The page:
Lumpia is similar to fried Chinese spring rolls. The word derives from the Hokkien lunpia. Like Pancit, there are varying types of lumpia. My favourite is Lumpia Shanghai, which consists of a ground pork or ground beef filling with minced onion and carrots. It is wrapped in an eggroll and sealed with egg and then deep-fried until brown. Once cooked it can be dipped in my choice sauce: white vinegar with salt and pepper. A tray of Lumpia is a usual favourite in potlucks for family gatherings and parties.
An empanada is a stuffed pastry that has varying types of stuffing and is baked or fried. The name comes from the verb empanar, meaning to wrap or coat in bread. Filipino empanadas usually contain ground beef or chicken, potato, onion, and raisins. This is one of my favourites and since I don’t know how to make it yet, I pre-order them at a local Filipino store by the dozen! Nom! Nom! Nom!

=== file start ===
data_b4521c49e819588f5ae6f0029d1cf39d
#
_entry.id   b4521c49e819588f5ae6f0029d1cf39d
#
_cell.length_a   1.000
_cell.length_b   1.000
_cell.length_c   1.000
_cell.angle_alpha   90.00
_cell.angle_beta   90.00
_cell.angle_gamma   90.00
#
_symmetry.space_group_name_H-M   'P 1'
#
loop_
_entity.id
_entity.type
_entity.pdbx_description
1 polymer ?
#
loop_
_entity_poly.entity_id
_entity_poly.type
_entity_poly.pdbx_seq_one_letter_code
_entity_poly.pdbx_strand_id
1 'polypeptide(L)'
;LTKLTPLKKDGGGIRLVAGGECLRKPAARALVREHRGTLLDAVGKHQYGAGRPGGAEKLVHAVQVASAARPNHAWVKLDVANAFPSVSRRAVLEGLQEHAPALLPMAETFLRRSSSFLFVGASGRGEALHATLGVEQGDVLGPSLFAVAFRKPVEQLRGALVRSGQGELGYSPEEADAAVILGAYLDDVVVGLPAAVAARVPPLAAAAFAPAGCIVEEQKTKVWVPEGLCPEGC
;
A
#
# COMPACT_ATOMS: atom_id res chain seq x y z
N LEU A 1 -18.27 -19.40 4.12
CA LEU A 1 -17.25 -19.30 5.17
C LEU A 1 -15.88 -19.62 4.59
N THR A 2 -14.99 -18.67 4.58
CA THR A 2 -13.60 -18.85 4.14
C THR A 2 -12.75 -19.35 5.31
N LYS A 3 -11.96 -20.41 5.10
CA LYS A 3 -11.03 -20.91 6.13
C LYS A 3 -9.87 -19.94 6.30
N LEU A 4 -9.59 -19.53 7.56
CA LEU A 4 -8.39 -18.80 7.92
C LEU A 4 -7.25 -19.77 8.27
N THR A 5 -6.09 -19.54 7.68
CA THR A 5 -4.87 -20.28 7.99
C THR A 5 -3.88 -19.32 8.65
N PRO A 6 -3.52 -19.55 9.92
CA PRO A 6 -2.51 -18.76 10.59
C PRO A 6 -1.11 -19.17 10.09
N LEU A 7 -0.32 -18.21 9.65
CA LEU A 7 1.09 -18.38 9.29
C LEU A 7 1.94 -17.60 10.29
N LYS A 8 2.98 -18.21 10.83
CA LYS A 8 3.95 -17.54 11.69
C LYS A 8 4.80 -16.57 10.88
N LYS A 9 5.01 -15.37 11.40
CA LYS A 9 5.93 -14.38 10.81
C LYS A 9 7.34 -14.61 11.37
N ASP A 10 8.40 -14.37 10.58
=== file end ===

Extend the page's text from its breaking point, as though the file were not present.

Lechón is a full roasted pig, a celebratory food for the Filipino, and considered a national dish of the Philippines. The whole body of the pig is cooked on a stick above charcoal and turned in a rotisserie action, roasted on all sides until done. Lechón can be made any time during the year, but is usually made for special occasions such as a birth of a newborn baby, birthday, Christening, a despadida (a goodbye, farewell party) etc., festivals, or holidays. Pieces are cut and can be dipped in a lechón sauce. Do not pity this pig. It’s an honour for him! Filipinos love lechón!
Adobo is a main dish and common favourite cooked with vinegar.
Adobong Baboy is adobo in which pork and Bagaoong Alamang (a pink, shrimp sauce) is used. My Auntie Lila makes a killer Adobong Baboy with bagaoong alamang!
Adobong Manok is adobo in which chicken and soy sauce is used. My Latino husband knows how to make this and it tastes great! With his Adobo dish, he’s been able to become fully initiated into the Filipino family and culture! Galing naman!